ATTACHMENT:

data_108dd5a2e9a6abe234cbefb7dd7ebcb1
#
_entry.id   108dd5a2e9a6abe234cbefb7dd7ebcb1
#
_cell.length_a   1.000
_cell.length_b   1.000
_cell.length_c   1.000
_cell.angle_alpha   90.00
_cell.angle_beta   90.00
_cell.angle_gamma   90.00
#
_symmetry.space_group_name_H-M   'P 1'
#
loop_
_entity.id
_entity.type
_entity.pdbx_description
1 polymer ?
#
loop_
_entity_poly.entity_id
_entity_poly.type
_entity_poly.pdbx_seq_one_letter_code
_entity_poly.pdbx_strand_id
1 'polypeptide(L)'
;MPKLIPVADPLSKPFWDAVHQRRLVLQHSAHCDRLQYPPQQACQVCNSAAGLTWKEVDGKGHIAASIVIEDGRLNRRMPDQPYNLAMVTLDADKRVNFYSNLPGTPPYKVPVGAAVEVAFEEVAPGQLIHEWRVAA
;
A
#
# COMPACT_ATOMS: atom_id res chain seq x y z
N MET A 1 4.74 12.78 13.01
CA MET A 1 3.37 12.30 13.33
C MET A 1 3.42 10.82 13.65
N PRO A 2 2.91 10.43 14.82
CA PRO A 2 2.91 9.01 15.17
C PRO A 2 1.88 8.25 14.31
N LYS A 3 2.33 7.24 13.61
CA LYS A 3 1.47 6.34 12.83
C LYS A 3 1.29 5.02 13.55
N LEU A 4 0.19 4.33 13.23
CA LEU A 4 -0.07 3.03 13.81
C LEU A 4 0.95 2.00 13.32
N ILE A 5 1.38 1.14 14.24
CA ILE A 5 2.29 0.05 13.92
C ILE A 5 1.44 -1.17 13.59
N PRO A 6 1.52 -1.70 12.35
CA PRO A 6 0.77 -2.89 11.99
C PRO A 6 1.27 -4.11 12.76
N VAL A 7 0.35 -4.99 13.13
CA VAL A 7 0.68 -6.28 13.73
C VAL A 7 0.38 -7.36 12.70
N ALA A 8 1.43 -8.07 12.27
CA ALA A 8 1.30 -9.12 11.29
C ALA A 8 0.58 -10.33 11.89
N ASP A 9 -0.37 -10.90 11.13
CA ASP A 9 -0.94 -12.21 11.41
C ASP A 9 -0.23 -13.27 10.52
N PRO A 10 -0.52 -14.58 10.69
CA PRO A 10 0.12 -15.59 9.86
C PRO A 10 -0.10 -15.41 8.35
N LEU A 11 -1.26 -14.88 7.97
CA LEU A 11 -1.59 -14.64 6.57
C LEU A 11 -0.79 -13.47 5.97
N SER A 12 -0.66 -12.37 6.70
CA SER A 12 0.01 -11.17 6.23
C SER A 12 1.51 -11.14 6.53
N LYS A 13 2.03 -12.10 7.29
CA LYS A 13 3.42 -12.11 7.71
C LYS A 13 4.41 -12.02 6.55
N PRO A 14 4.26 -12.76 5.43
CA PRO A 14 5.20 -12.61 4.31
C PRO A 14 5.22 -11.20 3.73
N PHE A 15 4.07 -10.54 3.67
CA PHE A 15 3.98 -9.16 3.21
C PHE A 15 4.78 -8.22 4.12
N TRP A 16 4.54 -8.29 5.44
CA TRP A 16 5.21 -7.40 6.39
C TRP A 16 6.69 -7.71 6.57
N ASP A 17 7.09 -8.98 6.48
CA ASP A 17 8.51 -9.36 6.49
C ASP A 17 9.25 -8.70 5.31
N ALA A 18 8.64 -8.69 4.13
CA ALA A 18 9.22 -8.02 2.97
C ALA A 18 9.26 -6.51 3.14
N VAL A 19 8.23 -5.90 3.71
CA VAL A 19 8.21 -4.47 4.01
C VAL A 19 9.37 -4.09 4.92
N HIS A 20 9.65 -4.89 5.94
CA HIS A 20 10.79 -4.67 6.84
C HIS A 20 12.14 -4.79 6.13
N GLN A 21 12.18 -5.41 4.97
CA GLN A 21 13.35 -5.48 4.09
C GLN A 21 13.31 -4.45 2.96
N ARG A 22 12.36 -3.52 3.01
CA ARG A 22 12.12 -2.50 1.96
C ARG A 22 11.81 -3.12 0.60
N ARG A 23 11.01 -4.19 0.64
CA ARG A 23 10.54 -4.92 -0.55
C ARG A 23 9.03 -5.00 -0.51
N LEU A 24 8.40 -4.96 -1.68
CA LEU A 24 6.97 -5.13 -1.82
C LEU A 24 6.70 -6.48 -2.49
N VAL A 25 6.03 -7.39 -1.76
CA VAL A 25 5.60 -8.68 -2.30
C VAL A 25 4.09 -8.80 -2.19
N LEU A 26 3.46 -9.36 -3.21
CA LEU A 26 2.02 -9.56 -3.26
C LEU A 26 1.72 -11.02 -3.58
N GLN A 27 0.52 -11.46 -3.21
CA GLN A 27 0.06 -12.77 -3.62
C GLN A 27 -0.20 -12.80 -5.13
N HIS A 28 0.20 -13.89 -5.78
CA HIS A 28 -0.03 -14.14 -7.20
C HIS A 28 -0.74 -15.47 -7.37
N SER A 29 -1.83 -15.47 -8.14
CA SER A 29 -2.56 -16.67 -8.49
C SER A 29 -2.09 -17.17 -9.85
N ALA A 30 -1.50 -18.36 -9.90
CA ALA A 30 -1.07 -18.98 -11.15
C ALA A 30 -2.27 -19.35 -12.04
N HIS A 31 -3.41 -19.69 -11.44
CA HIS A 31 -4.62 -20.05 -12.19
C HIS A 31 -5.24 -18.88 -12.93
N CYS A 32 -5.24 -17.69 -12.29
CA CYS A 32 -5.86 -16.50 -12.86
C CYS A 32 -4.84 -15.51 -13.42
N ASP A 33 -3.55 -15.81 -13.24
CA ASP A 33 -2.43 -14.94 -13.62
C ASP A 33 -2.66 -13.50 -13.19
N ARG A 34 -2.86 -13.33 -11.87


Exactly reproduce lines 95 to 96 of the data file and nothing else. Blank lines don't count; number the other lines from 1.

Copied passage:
CA ARG A 22 12.12 -2.50 1.96
C ARG A 22 11.81 -3.12 0.60